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SESAME: Severe Environmental Storms and Mesoscale Experiment

Summary

During the spring of 1979, NSF, NOAA, NASA, other Governmental Agencies, and 14 Universities participated in a joint field project called the Severe Environmental Storms and Mesoscale Experiment (SESAME) to learn more about the structure, meso-synoptic processes, and dynamics of severe convective mesoscale systems. The NASA component was a continuation of a series of similar experiments, conducted during the years 1964-1978, under NASA’s Atmospheric Variability Experiment (AVE) Program. Three hourly regional scale rawinsonde data, along with other specialized data (e.g. aircraft, Doppler radar, satellite, surface, etc.) were collected during AVE-SESAME-79 to accomplish the scientific goals and further studies. These included: (1) the interaction of atmospheric scales of motion; (2) the structure and organization of mesoscale systems; and (3) developing a general understanding of parameterization for numerical, statistical studies, and prediction of severe convective weather.  In particular, the phenomena associated with such severe convective activity included tornadoes, damaging winds, hail, floods, turbulence, etc., that affect property and personal safety. Two NCAR aircrafts, the QueenAir A-80, and the Sabreliner Model 60, flew missions to: (1) investigate the kinematic and thermodynamic structure of thunderstorm environments at low and mid-levels as represented by the thunderstorms of Oklahoma; and (2) explore the cross-sectional structure of the dry line through the use of a saw-tooth and stepladder pattern as well as to observe mixed layer development as associated with thunderstorms.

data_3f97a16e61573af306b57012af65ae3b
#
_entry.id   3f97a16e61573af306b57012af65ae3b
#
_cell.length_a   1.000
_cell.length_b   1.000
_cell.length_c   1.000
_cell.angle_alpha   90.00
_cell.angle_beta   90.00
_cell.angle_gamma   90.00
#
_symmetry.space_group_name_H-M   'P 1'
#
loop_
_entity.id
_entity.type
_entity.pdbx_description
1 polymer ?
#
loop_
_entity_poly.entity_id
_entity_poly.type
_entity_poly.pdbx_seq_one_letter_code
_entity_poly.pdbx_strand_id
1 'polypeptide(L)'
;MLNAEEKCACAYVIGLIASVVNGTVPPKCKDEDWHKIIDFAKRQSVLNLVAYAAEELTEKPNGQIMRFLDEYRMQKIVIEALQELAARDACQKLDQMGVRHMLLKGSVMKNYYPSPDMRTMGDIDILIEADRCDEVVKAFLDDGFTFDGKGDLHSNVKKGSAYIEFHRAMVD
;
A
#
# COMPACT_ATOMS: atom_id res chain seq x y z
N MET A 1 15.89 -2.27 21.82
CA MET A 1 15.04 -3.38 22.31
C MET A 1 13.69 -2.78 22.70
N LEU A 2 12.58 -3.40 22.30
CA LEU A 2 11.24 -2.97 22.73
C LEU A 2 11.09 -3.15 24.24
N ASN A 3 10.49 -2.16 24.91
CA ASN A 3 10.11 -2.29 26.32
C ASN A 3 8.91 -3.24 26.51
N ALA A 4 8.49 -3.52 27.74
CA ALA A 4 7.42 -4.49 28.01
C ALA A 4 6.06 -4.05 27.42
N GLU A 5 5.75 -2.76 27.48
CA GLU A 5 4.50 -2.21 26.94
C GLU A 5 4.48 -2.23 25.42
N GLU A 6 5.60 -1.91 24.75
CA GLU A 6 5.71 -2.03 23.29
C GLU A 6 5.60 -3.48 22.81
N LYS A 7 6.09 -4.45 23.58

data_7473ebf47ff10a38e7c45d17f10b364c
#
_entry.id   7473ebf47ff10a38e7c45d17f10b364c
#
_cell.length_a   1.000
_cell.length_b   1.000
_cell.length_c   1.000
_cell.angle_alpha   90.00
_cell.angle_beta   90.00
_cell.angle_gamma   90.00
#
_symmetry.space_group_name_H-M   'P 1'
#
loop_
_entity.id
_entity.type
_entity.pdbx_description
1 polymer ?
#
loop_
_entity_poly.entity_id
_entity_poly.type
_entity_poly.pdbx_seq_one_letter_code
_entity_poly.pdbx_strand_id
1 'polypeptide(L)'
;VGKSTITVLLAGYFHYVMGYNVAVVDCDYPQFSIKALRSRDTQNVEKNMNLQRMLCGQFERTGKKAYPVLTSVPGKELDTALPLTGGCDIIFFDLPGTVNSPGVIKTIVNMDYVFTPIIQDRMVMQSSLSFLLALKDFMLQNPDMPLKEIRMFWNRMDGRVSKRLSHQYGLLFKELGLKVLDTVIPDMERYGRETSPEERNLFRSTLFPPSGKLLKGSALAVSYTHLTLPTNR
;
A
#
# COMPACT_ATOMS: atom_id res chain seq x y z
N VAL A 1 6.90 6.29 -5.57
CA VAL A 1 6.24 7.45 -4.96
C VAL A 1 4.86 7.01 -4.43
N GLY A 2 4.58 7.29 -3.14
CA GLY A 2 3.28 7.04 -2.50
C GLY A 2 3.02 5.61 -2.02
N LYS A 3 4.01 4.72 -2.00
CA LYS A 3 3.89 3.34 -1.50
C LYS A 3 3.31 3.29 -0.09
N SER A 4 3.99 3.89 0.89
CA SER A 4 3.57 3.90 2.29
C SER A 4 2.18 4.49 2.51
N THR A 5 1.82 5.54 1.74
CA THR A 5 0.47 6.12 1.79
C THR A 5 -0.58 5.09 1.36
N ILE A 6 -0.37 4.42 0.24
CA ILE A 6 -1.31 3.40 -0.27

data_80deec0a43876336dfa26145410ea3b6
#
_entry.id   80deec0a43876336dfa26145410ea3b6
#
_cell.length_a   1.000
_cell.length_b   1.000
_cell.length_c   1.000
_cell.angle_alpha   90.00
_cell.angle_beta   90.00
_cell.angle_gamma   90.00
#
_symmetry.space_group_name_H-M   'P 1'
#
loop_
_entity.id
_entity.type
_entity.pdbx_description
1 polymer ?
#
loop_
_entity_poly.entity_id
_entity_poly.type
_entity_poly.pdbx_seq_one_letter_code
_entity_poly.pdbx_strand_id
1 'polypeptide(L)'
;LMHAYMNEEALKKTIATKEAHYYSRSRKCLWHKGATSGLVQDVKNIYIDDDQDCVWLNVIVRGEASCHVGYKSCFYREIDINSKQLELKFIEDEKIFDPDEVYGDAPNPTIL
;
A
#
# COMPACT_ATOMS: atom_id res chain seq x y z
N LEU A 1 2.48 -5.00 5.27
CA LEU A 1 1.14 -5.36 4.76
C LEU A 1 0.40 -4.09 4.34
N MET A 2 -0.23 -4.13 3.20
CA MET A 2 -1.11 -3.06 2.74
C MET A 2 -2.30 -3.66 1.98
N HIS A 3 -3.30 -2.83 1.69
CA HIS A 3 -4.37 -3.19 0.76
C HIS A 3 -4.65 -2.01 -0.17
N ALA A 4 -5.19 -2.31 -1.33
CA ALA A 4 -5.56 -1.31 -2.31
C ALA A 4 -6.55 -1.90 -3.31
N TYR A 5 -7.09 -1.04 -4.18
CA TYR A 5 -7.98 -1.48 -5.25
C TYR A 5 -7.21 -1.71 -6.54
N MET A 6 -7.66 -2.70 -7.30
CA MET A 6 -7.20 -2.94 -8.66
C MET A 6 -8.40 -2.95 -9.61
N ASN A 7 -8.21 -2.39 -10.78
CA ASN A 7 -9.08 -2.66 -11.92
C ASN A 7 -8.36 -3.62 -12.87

The regional-scale experiments consisted of 24-h periods of upper-air observation involving 23 National Weather Service (NWS) rawinsonde sites and 19 supplemental rawinsonde sites taking measurements at 3-h intervals during intensive observing or experiment periods. Rapid scan visual and infrared imagery was acquired by GOES satellites, along with TIROS-N and NIMBUS-G sensor data. Special conventional and special Doppler radar data were obtained from stations located in the experiment area. A dense special surface network of NCAR’s Portable Automated Mesonet (PAM) and NOAA’s National Severe Storm Laboratory (NSSL) Stationary Automated Mesonet (SAM) were located in central Oklahoma. In addition, special observations were made by a NOAA/NSSL storm electricity measurement site in Norman, OK, three (3) NSSL intercept photography teams, and volunteer observer reports.

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Datasets from this project

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Temporal coverage

Begin Date 1979-04-01 00:00:00
End Date 1979-06-15 23:59:59

Spatial coverage


Map data from IBCSO, IBCAO, and Global Topography.

Maximum (North) Latitude: 37.282, Minimum (South) Latitude: 33.422
Minimum (West) Longitude: -103.048, Maximum (East) Longitude: -95.746